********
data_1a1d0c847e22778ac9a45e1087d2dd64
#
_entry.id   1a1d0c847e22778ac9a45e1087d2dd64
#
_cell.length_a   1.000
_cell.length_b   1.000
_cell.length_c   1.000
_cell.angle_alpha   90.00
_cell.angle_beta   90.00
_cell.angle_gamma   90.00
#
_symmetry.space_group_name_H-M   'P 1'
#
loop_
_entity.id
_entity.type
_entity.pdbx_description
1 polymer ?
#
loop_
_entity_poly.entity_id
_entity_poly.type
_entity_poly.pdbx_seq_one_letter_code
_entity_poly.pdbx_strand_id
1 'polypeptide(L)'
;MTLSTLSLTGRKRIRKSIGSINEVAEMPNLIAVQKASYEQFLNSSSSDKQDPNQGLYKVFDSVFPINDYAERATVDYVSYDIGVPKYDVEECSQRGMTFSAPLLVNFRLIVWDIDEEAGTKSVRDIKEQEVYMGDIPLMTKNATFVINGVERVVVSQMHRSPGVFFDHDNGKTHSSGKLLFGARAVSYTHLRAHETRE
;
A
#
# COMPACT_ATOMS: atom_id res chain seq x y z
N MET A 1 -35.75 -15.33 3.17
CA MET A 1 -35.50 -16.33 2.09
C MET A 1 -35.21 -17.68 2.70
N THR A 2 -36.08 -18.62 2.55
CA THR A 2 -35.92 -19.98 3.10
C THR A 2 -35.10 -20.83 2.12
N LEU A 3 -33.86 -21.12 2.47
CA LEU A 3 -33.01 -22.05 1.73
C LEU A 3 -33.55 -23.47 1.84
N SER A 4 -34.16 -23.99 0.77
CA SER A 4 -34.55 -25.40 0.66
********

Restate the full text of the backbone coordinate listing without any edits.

data_1a1d0c847e22778ac9a45e1087d2dd64
#
_entry.id   1a1d0c847e22778ac9a45e1087d2dd64
#
_cell.length_a   1.000
_cell.length_b   1.000
_cell.length_c   1.000
_cell.angle_alpha   90.00
_cell.angle_beta   90.00
_cell.angle_gamma   90.00
#
_symmetry.space_group_name_H-M   'P 1'
#
loop_
_entity.id
_entity.type
_entity.pdbx_description
1 polymer ?
#
loop_
_entity_poly.entity_id
_entity_poly.type
_entity_poly.pdbx_seq_one_letter_code
_entity_poly.pdbx_strand_id
1 'polypeptide(L)'
;MTLSTLSLTGRKRIRKSIGSINEVAEMPNLIAVQKASYEQFLNSSSSDKQDPNQGLYKVFDSVFPINDYAERATVDYVSYDIGVPKYDVEECSQRGMTFSAPLLVNFRLIVWDIDEEAGTKSVRDIKEQEVYMGDIPLMTKNATFVINGVERVVVSQMHRSPGVFFDHDNGKTHSSGKLLFGARAVSYTHLRAHETRE
;
A
#
# COMPACT_ATOMS: atom_id res chain seq x y z
N MET A 1 -35.75 -15.33 3.17
CA MET A 1 -35.50 -16.33 2.09
C MET A 1 -35.21 -17.68 2.70
N THR A 2 -36.08 -18.62 2.55
CA THR A 2 -35.92 -19.98 3.10
C THR A 2 -35.10 -20.83 2.12
N LEU A 3 -33.86 -21.12 2.47
CA LEU A 3 -33.01 -22.05 1.73
C LEU A 3 -33.55 -23.47 1.84
N SER A 4 -34.16 -23.99 0.77
CA SER A 4 -34.55 -25.40 0.66